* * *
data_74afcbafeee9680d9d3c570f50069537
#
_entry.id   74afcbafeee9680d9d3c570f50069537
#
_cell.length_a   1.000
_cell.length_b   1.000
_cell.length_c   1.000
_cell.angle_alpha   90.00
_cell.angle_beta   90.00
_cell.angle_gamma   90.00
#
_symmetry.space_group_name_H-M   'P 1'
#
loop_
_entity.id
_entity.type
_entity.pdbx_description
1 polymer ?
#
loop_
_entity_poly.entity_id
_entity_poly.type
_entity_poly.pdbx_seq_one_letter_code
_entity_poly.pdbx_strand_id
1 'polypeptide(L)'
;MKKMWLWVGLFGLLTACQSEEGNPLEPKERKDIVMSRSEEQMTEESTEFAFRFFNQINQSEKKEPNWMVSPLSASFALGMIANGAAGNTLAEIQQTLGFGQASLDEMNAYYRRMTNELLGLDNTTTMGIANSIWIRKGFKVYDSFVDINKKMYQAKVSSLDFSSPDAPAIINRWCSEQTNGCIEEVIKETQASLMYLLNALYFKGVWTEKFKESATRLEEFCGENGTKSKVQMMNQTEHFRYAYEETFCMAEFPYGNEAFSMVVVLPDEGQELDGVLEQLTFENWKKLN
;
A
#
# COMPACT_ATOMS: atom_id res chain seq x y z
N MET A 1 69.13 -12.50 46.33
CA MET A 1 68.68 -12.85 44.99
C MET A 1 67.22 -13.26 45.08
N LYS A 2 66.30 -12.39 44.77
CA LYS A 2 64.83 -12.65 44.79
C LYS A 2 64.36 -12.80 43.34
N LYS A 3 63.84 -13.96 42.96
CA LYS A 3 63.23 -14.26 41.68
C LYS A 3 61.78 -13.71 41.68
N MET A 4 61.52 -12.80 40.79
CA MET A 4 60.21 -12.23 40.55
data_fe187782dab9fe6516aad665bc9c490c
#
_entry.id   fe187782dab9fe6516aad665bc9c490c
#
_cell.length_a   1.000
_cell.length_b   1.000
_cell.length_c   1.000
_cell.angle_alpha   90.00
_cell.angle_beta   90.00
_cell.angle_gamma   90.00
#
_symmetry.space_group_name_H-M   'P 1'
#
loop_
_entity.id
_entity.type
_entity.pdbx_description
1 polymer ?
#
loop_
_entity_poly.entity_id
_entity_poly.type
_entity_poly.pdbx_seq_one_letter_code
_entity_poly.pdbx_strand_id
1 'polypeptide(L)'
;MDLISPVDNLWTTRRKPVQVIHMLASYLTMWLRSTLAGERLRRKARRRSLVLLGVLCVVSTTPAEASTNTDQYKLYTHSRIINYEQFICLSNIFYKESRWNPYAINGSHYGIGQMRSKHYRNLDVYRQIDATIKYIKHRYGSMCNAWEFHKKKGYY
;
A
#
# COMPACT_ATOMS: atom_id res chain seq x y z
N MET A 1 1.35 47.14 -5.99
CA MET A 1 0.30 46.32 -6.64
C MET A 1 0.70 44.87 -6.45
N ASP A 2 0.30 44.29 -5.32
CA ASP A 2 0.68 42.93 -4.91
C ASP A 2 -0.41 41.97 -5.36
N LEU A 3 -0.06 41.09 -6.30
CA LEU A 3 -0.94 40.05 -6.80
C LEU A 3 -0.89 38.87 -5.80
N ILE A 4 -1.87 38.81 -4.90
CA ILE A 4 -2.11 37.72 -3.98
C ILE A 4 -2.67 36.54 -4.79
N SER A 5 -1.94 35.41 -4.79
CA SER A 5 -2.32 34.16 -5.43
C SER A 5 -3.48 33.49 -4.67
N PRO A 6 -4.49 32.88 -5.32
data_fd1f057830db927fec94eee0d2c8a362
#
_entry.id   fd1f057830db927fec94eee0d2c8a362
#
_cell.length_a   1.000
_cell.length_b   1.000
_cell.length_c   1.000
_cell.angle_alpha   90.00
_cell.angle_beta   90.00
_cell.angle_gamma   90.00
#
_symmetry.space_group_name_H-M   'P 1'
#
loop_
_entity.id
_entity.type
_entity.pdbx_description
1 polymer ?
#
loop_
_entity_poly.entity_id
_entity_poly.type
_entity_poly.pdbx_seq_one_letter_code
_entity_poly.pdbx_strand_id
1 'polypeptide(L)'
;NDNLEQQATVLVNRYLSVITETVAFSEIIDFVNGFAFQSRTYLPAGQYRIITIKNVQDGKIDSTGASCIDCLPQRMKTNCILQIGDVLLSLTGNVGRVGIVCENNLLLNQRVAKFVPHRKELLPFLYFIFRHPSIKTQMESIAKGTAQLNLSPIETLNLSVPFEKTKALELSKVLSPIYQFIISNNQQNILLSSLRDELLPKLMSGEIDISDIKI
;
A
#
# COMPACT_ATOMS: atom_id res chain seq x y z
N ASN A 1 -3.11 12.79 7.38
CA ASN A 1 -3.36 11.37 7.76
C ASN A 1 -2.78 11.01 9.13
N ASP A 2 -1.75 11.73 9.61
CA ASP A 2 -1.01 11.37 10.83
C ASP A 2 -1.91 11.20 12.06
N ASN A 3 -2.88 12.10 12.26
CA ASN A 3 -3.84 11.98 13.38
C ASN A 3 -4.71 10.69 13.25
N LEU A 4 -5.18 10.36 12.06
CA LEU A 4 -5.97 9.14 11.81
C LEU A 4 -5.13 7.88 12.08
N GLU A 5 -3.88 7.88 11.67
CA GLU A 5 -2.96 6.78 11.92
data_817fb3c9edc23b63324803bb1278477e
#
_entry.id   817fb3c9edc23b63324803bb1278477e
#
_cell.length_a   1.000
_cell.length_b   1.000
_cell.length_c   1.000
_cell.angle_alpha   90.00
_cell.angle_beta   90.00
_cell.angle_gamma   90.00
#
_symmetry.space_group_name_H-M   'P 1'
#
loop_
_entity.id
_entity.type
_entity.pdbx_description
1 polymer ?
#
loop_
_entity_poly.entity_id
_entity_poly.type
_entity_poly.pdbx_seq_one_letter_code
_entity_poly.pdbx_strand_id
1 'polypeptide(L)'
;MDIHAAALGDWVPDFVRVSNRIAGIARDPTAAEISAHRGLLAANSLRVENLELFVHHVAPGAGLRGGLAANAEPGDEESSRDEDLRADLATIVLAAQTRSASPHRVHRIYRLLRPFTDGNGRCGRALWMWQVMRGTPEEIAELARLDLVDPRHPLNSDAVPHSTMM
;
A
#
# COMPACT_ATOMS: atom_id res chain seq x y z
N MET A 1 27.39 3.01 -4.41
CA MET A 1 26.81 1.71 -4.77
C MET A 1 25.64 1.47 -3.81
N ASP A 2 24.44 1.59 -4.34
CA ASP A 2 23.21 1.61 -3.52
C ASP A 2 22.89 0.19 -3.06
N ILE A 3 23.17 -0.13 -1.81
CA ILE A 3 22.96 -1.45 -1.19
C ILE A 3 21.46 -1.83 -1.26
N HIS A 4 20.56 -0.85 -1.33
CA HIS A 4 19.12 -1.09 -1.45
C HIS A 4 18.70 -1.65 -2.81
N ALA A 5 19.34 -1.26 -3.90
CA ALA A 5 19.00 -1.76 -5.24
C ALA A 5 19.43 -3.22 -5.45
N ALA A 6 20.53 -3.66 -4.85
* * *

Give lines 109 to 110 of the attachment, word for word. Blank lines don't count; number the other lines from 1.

_entity_poly.type
_entity_poly.pdbx_seq_one_letter_code